Dr. Seuss was a political cartoonist during WWII. He drew many cartoons mocking Hitler and the Nazis. "Yertle the Turtle" is an entertaining story of a turtle king who continues to reach for more an more power at the expense of his turtle subjects. He keeps reaching until he is dethroned. Sound familiar? "Yertle the Turtle" has been called an allegory of the rise and fall of Adolf Hitler. Whether it is or not, the story can definitely be read (and is intended to be read) as an allegory that criticizes totalitarian and autocratic forms of government and how they destroy the individualism and freedom of the people. Check it out for yourself below.

On the far-away island of Sala-ma-Sond,
Yertle the Turtle was king of the pond.
A nice little pond. It was clean. It was neat.
The water was warm. There was plenty to eat.
The turtles had everything turtles might need.
And they were all happy. Quite happy indeed.

They were… until Yertle, the king of them all,
Decided the kingdom he ruled was too small.
“I’m ruler”, said Yertle, “of all that I see.
But I don’t see enough. That’s the trouble with me.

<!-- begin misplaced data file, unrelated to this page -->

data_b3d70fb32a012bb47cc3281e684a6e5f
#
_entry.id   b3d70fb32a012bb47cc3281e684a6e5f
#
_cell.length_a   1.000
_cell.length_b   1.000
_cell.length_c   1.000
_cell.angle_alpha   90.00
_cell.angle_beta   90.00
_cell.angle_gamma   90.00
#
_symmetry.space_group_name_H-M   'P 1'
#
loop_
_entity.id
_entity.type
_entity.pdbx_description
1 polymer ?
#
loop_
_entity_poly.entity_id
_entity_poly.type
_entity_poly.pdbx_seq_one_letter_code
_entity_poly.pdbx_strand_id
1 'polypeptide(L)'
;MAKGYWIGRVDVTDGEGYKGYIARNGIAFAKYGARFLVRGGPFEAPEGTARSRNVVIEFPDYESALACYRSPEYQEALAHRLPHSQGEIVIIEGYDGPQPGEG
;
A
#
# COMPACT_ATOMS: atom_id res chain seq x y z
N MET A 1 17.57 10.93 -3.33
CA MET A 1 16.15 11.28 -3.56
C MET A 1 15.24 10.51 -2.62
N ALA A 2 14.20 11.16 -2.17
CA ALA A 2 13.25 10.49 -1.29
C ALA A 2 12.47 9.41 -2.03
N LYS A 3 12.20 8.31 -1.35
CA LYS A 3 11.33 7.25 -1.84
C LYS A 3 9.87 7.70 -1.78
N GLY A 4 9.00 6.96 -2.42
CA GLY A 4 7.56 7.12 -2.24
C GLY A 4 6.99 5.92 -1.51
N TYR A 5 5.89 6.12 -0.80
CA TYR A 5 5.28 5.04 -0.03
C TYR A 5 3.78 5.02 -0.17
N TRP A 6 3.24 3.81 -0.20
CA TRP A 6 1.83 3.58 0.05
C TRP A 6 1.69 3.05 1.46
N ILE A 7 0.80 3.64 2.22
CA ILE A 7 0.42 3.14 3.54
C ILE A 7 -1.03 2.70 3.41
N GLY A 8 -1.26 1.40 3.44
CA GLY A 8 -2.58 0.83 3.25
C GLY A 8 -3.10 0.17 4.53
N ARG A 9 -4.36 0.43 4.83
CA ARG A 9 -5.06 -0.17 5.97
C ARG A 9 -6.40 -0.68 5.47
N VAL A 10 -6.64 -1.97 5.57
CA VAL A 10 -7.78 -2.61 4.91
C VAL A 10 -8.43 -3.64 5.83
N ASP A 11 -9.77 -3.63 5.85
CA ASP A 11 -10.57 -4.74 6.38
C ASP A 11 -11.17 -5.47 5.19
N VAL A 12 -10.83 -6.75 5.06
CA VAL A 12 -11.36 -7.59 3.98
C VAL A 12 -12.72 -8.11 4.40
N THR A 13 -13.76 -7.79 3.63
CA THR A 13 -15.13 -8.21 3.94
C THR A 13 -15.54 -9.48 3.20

With this stone for a throne, I look down on my pond
But I cannot look down on the places beyond.
This throne that I sit on is too, too low down.
It ought to be higher!” he said with a frown.
“If I could sit high, how much greater I’d be!
What a king! I’d be ruler of all that I see!”

So Yertle the Turtle King, lifted his hand
And Yertle, the Turtle King, gave a command.
He ordered nine turtles to swim to his stone
And, using these turtles, he built a new throne.
He made each turtle stand on another one’s back
And he piled them all up in a nine-turtle stack.
And then Yertle climbed up. He sat down on the pile.
What a wonderful view! He could see ‘most a mile!

“All mine!” Yertle cried. “Oh, the things I now rule!
I’m the king of a cow! And I’m the king of a mule!